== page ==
It was an exciting exit with onshore breezes, a negative tide and a reef a few boat lengths off our starboard as we weighed anchor. However, it went smoothly as we fell off to the port and tacked out of what had become quite a busy anchorage. We waved to our Portland based friends on Cotton who were likely down below at the time playing trumpet making their next music video. An hour or so later when we neared the Canal de Cerralvo between Isla Cerralvo and Bahia la Ventana on the east side of the Baja peninsula, we turned directly downwind (yes, we had southerlies!) and popped up (OK, maybe it wasn't that quick) our spinnaker for the first time ever! For 3 solid hours we had the most amazing spinnaker sail north through the channel. It was so well balanced that Grizzly came up on deck to check out what new anchorage we must be in and was surprised by the colorful sail aloft. As the land squeezed together the winds picked up from 5 to 10 to not quite 20 knots, just as had been reported by Pisces in the lead, we were going nearly hull speed (7.2 knots) and Chris took over for Moni who was overcorrecting a bit much to keep the spinnaker full. Sunset approached and although we didn't want it to come to an end, decided to take the spinnaker down to prepare for the coming night sail through the Lorenzo Channel. After taking the kite down we realized there was a fish on! First we had to get the boat sailing again, which meant turning up into the wind, raising the 100% jib, lowering the main, and falling off again, then Chris brought in a beautiful fish, much different from the previous dorado. A radio call to Kaalelewa with a fish identification book helped us identify it as a stout Pacific Bonito. Sunset can be a busy time as Chris cleaned our Bonito underway, easier his second time and likely helped by running with instead of beating into the wind.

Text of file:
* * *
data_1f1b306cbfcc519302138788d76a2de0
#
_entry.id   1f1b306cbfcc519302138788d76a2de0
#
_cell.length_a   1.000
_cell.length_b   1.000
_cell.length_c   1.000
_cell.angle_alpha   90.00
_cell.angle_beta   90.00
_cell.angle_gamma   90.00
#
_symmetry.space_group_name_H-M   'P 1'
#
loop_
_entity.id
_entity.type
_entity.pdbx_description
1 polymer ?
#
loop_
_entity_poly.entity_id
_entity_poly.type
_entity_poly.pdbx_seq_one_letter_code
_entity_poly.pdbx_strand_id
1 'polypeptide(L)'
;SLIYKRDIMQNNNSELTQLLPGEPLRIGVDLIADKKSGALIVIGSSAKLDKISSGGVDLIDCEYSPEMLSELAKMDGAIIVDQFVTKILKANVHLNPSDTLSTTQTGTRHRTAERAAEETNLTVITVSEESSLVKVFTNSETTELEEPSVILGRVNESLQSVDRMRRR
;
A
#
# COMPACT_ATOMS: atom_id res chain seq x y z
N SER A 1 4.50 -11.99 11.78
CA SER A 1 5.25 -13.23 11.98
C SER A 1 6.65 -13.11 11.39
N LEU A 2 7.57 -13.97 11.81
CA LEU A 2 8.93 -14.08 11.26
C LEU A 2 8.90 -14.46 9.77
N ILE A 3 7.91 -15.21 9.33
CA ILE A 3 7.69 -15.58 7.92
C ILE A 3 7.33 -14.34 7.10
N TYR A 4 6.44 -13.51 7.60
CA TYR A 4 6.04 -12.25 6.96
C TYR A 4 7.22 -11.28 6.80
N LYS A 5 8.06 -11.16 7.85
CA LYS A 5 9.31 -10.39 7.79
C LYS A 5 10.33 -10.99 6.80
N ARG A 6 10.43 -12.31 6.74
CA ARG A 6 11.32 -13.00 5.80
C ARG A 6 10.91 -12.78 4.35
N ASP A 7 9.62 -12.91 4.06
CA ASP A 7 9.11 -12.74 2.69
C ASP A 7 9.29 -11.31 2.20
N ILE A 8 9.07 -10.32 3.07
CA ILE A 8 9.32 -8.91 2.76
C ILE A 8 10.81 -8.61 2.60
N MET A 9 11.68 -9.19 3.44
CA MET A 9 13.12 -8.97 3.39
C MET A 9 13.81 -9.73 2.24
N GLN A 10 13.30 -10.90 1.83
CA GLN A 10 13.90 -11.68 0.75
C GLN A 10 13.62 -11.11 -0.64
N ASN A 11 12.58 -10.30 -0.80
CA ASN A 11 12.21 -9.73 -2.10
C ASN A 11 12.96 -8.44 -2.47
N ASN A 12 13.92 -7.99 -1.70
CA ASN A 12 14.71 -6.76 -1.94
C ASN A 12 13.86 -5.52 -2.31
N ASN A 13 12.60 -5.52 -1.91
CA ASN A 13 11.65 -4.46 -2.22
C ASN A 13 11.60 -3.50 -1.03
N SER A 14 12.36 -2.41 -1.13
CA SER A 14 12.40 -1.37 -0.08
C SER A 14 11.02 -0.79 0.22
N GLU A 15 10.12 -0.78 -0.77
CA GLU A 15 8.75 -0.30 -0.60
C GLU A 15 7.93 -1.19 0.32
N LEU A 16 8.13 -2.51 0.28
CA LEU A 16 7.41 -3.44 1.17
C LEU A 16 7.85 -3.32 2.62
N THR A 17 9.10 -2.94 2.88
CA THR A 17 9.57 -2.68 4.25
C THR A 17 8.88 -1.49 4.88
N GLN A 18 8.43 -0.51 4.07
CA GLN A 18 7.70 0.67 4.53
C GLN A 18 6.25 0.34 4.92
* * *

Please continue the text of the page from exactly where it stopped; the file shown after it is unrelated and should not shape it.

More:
There was plenty of wind to get us through the well marked Lorenzo Channel between Baja and Isla del Espiritu Santo, into Bahia de La Paz. The lights and hum of the city were overwhelming and once on the inside of the island throughout the night, the winds abated, then stopped altogether. We slowly drifted away from La Paz, all the while with Pisces' tricolor burning brightly across the bay in similar becalmed conditions. Just before sunrise the winds filled in from the NNW and we were again headed upwind this time only with Pisces as Kaalelewa had set a course for La Paz to deal with family issues in Brazil (good luck and we look forward to seeing you two upon return, keep in touch!). A few hours later after a mellow upwind sail spent watching Pisces tacking and dolphins fishing, we reached the north end of Isla Partida nearly connected to Isla del Espiritu Santo and we set the hook in the recently deserted southern end of Ensenada Grande.

We spent two days in this little piece of paradise with Pisces. We swayed in the hammock watching the full moon, hiked to the east side of the island, snorkeled in warm blue-green water with rays, angel fish and scallops, stumbled upon blue-footed boobies, enjoyed dinners and random deep discussions ranging from savoring each moment of this adventure to commiserating on the difficulties of being away from family and/or getting difficult news from afar to simultaneously planning the rest of our lives, got a round of scrabble in (yay triple word score "quiz"), and learned to never again climb the mast in sloppy left over seas unless truly necessary. Yesterday (Wednesday March 11th) we weighed anchor and sailed with Pisces a few miles down the west coast of the islands. It was a busy day with a photo shoot of each others boats along the way (it sure is exciting to see what we look like from afar) and both of us sailing off and then onto anchor at our current home in Caleta el Candelero on Isla del Espiritu Santo, a spot that immediately inspired sunset guitar strumming, painting and of course happy hour. And the adventures continue...

Thursday, March 5, 2009

Passage: Los Frailes to Ensenada de los Muertos


Passage: Los Frailes to Ensenada de los Muertos
Travel time: 25 hours plus 7 hours hove-to awaiting sunrise
Average speed: 4.15 knots
Approximate mileage: 47-nm as crow flies, but 100-nm tacking directly into 15 knot winds
Engine hours: 0
MVP: Mr. Mahi who donated himself to our first attempts at self sufficiency